Referring now to FIGS. 1 and 4, the stop 58 engages a surface 62 on the front place support 32 to define an interim or deflection position. This position is so named because of the way an inner surface 64 of the front plate 26 will deflect any ejected fasteners 16 which are released by the user pulling the jammed fastener from the aperture 46. The deflection position, in which an angle α is preferably in the range of 69-70°, tends to protect the user and surrounding property from injury and/or damage from ejected fasteners. A fragmentary fastener strip 16 is shown being ejected and deflected along a path 65. The deflection position is also useful in deflecting broken pieces of jammed fasteners which may be ejected from the aperture 46. In addition, in many cases a jam may be cleared without opening the front plate 26 to the open position (FIG. 7).
Referring to FIGS. 1 and 3-7, another feature of the present tool 10 is that it has a relatively low profile, in that the nosepiece assembly 12 is mounted relatively close to the combustion chamber (not shown). Due to this arrangement, special efforts must be made to provide the front plate 26 with the ability to pivot fully to the open position (FIG. 7). In addition, to reach the open position, the nosepiece assembly 12 is preferably equipped with a structure for enabling the disengagement of the stop 58 from the surface 62.
In the preferred embodiment, the disengagement structure takes the form of the noncircular pivot bore 54, which defines a first pivot axis 66 for pivoting action to the deflecting position (FIG. 4), and a second pivot axis 68 (FIGS. 6 and 7) for enabling disengagement between the stop 58 and the surface 62 for achieving the open position. In addition, the pivot bore 54 also defines a transition surface 70 to allow the user to shift the front plate 26 downward and forward so that disengagement is achieved. This shift can be seen in FIG. 5, where it is evident that the stop 58 has now been moved beneath the surface 62.
Referring now to FIG. 6, once disengagement has occurred, the front plate 26 is now free to pivot about the second axis 68 to the open position (FIG. 7), in which the stop 58 is totally out of contact with the front plate support 32. It will also be seen from FIG. 3 that the pivot bore 54 is generally heart-shaped, although other noncircular shapes are contemplated for achieving the dual pivot points and the above-described disengagement.
Referring now to FIGS. 1 and 2, another feature of the present front plate 26 is at least one aiming formation 72 for facilitating the location of the nosepiece assembly 12, and specifically the lower end 18 relative to the workpiece 20 for accurate placement of fasteners 16. The aiming formation resembles the rear sight of a firearm, and defines a pair of bars between which the fastener will be placed by the driver blade 30. Additional aiming formations are contemplated which enhance line of sight accuracy in the placement of fasteners 16.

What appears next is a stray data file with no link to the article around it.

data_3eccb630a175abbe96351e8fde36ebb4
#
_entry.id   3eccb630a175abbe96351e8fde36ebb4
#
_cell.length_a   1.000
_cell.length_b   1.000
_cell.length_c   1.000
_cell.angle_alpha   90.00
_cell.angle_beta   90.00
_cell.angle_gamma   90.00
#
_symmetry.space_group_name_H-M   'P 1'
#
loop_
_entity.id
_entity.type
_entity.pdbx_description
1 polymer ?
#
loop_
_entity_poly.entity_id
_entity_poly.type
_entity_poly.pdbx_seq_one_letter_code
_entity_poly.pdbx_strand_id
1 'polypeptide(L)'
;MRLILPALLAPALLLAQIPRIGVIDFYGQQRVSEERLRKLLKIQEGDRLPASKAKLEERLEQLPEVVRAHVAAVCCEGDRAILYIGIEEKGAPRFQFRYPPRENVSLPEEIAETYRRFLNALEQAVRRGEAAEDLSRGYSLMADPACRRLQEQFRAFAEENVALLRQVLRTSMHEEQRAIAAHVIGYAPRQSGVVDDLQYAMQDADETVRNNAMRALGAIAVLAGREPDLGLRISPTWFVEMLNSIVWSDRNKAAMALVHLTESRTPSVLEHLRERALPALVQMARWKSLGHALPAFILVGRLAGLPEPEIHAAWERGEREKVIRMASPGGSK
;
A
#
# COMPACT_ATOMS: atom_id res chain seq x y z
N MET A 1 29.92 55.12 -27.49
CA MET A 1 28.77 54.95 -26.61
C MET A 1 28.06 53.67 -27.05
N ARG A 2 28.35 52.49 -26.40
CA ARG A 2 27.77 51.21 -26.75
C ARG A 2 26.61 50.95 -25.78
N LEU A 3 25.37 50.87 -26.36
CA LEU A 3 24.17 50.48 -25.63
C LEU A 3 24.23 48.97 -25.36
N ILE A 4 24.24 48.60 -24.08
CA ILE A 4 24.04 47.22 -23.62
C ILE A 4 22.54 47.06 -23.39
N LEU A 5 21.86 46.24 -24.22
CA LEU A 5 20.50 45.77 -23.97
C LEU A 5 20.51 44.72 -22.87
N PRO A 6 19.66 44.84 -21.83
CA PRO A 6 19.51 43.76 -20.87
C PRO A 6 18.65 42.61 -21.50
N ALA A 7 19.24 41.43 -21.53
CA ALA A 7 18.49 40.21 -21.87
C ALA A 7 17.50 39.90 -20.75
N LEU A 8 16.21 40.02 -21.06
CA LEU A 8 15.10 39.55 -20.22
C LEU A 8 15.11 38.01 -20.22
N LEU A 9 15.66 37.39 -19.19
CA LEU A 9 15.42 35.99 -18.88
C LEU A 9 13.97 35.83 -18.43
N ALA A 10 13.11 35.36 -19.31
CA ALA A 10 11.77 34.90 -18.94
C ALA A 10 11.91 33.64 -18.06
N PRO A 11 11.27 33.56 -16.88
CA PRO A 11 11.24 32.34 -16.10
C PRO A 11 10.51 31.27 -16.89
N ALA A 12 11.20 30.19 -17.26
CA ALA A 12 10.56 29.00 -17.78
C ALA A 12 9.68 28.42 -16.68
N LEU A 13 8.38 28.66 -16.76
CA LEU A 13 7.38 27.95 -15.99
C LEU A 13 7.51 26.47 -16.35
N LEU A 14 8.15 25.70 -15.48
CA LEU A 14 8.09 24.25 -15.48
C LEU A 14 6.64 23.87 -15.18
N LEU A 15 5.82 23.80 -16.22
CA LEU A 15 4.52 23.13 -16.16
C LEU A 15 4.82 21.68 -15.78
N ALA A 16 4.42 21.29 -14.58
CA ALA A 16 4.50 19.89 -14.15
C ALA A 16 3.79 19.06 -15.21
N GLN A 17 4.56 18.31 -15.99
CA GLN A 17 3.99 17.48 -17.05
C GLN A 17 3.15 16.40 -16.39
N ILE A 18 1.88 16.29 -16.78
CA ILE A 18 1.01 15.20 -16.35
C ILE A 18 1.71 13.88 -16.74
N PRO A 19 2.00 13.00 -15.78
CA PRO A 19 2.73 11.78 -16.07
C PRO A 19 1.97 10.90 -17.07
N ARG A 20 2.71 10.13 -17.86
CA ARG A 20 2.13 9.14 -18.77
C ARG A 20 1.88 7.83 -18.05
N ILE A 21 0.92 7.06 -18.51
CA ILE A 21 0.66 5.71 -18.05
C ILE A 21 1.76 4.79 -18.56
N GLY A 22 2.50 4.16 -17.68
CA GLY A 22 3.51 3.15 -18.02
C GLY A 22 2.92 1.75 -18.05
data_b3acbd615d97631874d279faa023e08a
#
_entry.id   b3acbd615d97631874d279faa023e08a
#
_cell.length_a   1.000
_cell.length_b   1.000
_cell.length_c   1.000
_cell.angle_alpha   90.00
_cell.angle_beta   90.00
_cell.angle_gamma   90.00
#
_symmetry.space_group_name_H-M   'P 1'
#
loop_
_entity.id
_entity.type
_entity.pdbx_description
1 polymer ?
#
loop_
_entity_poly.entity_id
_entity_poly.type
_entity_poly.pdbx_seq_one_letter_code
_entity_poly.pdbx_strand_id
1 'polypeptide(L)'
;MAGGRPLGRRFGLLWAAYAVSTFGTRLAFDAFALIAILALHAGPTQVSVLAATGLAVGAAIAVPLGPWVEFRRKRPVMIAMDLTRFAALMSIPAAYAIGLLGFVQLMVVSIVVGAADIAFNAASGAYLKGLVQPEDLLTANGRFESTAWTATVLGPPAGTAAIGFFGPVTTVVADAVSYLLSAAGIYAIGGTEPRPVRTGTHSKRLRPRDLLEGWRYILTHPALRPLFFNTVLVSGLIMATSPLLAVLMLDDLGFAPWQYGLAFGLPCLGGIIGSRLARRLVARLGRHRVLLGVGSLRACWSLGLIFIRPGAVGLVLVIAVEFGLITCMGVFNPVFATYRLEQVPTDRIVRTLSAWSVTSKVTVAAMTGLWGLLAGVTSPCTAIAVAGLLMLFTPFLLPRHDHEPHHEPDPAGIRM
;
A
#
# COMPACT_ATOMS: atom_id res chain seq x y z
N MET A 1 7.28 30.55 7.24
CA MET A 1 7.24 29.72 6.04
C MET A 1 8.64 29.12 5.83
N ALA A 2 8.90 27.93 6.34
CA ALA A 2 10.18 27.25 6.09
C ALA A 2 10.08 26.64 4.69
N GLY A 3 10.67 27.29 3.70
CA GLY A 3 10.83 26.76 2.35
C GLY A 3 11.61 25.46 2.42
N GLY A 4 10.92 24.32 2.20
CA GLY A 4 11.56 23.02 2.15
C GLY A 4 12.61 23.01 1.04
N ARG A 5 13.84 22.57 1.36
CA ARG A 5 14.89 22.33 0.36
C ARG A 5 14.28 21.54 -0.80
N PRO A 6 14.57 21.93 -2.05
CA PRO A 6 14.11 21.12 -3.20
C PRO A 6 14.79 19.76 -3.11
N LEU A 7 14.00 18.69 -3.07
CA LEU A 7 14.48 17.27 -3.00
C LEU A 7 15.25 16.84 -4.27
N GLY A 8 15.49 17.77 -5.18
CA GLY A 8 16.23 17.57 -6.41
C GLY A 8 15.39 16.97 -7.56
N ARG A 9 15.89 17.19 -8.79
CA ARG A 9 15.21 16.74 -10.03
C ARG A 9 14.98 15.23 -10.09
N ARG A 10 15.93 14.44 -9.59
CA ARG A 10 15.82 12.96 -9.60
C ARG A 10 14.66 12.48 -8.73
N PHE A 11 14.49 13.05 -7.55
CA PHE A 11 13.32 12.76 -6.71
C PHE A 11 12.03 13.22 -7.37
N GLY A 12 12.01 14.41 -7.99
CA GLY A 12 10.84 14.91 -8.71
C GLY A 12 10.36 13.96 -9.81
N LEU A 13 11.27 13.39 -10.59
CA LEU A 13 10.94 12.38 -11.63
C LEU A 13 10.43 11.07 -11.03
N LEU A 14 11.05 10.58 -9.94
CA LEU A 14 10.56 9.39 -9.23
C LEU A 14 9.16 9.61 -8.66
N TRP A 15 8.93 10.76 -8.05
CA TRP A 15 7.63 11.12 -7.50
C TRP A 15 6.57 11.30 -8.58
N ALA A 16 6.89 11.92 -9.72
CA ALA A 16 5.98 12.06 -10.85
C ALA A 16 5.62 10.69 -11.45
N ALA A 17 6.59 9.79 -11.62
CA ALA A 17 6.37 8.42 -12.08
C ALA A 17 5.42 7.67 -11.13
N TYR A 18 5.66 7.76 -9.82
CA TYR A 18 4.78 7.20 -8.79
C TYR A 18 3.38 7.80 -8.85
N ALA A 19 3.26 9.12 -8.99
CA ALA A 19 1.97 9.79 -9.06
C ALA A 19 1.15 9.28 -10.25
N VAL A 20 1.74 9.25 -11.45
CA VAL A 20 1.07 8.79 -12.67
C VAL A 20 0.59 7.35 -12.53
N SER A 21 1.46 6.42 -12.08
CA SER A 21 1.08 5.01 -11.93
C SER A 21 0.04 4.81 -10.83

Referring now to FIG. 2, still another feature of the present tool 10 is that the magazine 14 is provided with an indicator 74 for indicating how many fasteners are remaining just prior to the magazine becoming empty. Preferably, the present indicator 74 will not be effective until there are only about 15 or fewer fasteners left in the magazine 14, with the number varying depending on the type and size of fastener employed in the tool 10.
More specifically, the preferred form of the indicator 74 utilizes a follower 76 which is a known component of magazines, being used to exert the spring force upon the strip of fasteners to urge them toward the aperture 46. The magazine 14 also includes at least one window 78 which provides a rough indication of the number of fasteners remaining, and may also be provided with a visual indicator or scale 80 of the number of remaining fasteners. As the number of fasteners 16 in the magazine 14 dwindles, the follower 74 will become visible through the window 78. It is preferred that the indicator 74 take the form of a series of spaced dots or marks 82, each representing a fastener. As the dots 82 disappear behind a wall 86 of the magazine 14 as the follower approaches the aperture 46, the user can count the remaining dots to determine the number of remaining fasteners. It is also preferred that the very last dot 84, representing the last fastener in the magazine 14, be differentiated as by size or color, from the other dots, to alert the user to reload the magazine. It is also preferred that a reference line 88 is provided on the magazine wall 86 associated with, and preferably adjacent the row of dots 82 to facilitate the user's identification of the number of remaining fasteners 16.